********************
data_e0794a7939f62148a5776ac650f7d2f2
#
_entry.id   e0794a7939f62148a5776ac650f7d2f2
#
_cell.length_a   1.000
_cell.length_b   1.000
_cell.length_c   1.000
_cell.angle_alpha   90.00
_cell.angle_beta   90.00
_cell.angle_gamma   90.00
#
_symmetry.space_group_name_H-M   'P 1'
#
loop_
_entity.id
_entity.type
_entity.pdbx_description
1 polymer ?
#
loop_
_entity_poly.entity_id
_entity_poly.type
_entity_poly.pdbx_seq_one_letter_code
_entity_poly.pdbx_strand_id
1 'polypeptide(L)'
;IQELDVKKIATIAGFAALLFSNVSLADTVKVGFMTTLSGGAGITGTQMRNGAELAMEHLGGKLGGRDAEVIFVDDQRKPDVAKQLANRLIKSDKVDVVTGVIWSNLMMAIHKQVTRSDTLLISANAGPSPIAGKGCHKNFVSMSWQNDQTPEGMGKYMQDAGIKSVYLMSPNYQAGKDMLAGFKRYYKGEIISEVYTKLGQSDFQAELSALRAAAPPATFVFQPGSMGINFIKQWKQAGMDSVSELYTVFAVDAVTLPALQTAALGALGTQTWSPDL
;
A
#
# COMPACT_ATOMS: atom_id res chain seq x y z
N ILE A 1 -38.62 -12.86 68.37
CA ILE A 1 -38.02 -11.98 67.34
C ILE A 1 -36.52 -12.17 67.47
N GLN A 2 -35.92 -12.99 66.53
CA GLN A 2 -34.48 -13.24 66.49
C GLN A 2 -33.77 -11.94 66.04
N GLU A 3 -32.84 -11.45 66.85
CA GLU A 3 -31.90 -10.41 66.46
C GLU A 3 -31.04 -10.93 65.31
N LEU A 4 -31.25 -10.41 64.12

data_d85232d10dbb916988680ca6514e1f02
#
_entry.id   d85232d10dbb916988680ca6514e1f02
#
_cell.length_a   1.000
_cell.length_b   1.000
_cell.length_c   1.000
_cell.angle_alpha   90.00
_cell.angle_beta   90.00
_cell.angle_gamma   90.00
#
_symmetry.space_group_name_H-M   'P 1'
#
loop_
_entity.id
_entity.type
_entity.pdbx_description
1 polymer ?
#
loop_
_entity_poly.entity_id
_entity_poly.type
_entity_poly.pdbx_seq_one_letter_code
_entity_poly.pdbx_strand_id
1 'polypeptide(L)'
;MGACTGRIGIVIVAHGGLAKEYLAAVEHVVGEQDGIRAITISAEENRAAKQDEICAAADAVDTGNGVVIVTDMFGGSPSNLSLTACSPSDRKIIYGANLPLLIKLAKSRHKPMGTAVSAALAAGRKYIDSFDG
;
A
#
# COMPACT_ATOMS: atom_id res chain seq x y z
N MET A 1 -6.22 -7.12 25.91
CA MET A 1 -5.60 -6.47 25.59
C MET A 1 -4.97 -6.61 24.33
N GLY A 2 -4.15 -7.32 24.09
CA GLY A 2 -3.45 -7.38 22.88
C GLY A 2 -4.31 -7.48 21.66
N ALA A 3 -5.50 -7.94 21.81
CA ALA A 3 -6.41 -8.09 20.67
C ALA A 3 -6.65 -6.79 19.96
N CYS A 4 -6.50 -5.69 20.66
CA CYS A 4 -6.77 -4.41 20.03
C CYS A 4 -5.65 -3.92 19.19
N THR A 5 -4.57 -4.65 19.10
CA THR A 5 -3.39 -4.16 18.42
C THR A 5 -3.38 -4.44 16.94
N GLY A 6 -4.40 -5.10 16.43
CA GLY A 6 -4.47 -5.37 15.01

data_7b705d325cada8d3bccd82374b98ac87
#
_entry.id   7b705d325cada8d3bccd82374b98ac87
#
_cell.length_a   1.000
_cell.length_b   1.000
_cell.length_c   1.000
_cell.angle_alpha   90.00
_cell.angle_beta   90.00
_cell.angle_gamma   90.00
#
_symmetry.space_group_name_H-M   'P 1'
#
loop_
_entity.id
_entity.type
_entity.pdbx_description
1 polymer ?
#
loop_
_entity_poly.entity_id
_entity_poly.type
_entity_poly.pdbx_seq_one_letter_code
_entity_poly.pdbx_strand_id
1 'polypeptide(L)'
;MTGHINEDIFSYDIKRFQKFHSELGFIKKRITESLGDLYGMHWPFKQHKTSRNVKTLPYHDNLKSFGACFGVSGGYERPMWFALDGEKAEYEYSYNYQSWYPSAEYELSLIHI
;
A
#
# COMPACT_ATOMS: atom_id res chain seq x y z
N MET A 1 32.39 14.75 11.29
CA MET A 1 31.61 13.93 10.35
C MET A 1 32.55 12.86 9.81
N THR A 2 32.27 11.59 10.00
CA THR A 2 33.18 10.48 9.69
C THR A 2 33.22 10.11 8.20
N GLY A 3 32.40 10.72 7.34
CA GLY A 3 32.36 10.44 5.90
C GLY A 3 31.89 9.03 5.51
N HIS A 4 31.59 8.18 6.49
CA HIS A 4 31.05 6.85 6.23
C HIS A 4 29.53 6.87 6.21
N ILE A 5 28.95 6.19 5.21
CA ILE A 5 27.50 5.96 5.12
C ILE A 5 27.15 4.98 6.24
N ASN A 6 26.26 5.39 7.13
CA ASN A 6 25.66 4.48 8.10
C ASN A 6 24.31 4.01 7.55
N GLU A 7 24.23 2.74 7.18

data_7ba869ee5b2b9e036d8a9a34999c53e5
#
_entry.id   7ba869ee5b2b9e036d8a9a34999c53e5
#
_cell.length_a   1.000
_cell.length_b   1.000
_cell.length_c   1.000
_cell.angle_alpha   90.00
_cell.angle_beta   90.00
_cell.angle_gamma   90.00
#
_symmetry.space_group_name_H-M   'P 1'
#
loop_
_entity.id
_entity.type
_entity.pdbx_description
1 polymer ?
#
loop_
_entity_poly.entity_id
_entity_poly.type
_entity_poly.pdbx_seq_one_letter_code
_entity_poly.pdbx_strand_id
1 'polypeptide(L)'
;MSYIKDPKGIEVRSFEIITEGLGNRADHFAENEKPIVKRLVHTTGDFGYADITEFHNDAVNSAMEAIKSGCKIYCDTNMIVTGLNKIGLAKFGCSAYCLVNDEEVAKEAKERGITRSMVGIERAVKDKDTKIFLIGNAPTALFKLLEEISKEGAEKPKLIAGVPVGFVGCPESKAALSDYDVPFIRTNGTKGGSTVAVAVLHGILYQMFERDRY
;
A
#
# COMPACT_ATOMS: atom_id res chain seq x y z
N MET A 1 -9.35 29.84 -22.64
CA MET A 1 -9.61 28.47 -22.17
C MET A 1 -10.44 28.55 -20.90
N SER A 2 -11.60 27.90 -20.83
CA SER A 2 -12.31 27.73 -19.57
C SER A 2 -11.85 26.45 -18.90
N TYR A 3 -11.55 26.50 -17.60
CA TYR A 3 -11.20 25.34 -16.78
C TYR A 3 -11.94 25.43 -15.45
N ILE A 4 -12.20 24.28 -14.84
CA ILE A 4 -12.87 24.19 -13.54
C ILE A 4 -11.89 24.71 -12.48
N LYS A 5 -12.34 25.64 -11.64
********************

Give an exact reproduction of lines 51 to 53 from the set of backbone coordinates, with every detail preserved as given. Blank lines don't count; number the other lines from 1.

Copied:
#
_symmetry.space_group_name_H-M   'P 1'
#